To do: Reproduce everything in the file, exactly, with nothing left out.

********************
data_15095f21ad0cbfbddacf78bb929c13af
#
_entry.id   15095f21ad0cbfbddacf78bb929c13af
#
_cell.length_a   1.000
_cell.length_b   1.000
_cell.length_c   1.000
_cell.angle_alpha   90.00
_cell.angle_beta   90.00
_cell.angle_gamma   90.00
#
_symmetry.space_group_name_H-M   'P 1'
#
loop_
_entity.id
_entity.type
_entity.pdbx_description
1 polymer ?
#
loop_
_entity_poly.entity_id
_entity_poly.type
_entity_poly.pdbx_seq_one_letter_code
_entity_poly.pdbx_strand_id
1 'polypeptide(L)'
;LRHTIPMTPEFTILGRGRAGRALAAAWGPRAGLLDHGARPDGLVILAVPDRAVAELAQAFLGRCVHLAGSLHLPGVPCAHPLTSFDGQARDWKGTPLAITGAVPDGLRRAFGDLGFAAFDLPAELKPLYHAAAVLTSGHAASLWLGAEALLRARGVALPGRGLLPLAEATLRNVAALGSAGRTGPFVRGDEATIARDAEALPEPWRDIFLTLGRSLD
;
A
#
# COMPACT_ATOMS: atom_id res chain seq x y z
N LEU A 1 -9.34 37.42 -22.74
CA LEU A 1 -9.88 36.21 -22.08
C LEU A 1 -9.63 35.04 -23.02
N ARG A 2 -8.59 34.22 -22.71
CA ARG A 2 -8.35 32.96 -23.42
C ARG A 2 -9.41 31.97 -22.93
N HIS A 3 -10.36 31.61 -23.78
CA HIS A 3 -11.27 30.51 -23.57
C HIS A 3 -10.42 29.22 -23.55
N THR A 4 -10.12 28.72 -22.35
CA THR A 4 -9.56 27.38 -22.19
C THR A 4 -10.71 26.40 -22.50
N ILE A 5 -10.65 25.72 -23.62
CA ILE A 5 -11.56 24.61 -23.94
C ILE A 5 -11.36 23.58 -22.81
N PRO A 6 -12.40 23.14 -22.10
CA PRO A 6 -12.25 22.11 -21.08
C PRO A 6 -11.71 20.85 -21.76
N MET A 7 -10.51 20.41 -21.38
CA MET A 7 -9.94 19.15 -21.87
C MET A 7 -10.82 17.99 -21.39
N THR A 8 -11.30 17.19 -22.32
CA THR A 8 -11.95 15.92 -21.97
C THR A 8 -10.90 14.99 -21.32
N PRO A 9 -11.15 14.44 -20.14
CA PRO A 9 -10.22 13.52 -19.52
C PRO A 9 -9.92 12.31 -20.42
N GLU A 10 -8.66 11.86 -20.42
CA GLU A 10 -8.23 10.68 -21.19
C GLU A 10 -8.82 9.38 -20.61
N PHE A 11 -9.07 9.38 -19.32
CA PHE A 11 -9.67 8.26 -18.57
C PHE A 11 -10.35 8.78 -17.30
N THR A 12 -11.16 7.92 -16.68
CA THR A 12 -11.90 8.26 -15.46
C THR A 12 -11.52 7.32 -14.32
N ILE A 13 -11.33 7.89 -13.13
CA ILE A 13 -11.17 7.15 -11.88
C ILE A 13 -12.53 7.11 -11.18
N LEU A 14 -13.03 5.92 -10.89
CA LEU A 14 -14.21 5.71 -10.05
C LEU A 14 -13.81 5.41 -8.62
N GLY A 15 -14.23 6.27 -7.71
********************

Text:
data_15095f21ad0cbfbddacf78bb929c13af
#
_entry.id   15095f21ad0cbfbddacf78bb929c13af
#
_cell.length_a   1.000
_cell.length_b   1.000
_cell.length_c   1.000
_cell.angle_alpha   90.00
_cell.angle_beta   90.00
_cell.angle_gamma   90.00
#
_symmetry.space_group_name_H-M   'P 1'
#
loop_
_entity.id
_entity.type
_entity.pdbx_description
1 polymer ?
#
loop_
_entity_poly.entity_id
_entity_poly.type
_entity_poly.pdbx_seq_one_letter_code
_entity_poly.pdbx_strand_id
1 'polypeptide(L)'
;LRHTIPMTPEFTILGRGRAGRALAAAWGPRAGLLDHGARPDGLVILAVPDRAVAELAQAFLGRCVHLAGSLHLPGVPCAHPLTSFDGQARDWKGTPLAITGAVPDGLRRAFGDLGFAAFDLPAELKPLYHAAAVLTSGHAASLWLGAEALLRARGVALPGRGLLPLAEATLRNVAALGSAGRTGPFVRGDEATIARDAEALPEPWRDIFLTLGRSLD
;
A
#
# COMPACT_ATOMS: atom_id res chain seq x y z
N LEU A 1 -9.34 37.42 -22.74
CA LEU A 1 -9.88 36.21 -22.08
C LEU A 1 -9.63 35.04 -23.02
N ARG A 2 -8.59 34.22 -22.71
CA ARG A 2 -8.35 32.96 -23.42
C ARG A 2 -9.41 31.97 -22.93
N HIS A 3 -10.36 31.61 -23.78
CA HIS A 3 -11.27 30.51 -23.57
C HIS A 3 -10.42 29.22 -23.55
N THR A 4 -10.12 28.72 -22.35
CA THR A 4 -9.56 27.38 -22.19
C THR A 4 -10.71 26.40 -22.50
N ILE A 5 -10.65 25.72 -23.62
CA ILE A 5 -11.56 24.61 -23.94
C ILE A 5 -11.36 23.58 -22.81
N PRO A 6 -12.40 23.14 -22.10
CA PRO A 6 -12.25 22.11 -21.08
C PRO A 6 -11.71 20.85 -21.76
N MET A 7 -10.51 20.41 -21.38
CA MET A 7 -9.94 19.15 -21.87
C MET A 7 -10.82 17.99 -21.39
N THR A 8 -11.30 17.19 -22.32
CA THR A 8 -11.95 15.92 -21.97
C THR A 8 -10.90 14.99 -21.32
N PRO A 9 -11.15 14.44 -20.14
CA PRO A 9 -10.22 13.52 -19.52
C PRO A 9 -9.92 12.31 -20.42
N GLU A 10 -8.66 11.86 -20.42
CA GLU A 10 -8.23 10.68 -21.19
C GLU A 10 -8.82 9.38 -20.61
N PHE A 11 -9.07 9.38 -19.32
CA PHE A 11 -9.67 8.26 -18.57
C PHE A 11 -10.35 8.78 -17.30
N THR A 12 -11.16 7.92 -16.68
CA THR A 12 -11.90 8.26 -15.46
C THR A 12 -11.52 7.32 -14.32
N ILE A 13 -11.33 7.89 -13.13
CA ILE A 13 -11.17 7.15 -11.88
C ILE A 13 -12.53 7.11 -11.18
N LEU A 14 -13.03 5.92 -10.89
CA LEU A 14 -14.21 5.71 -10.05
C LEU A 14 -13.81 5.41 -8.62
N GLY A 15 -14.23 6.27 -7.71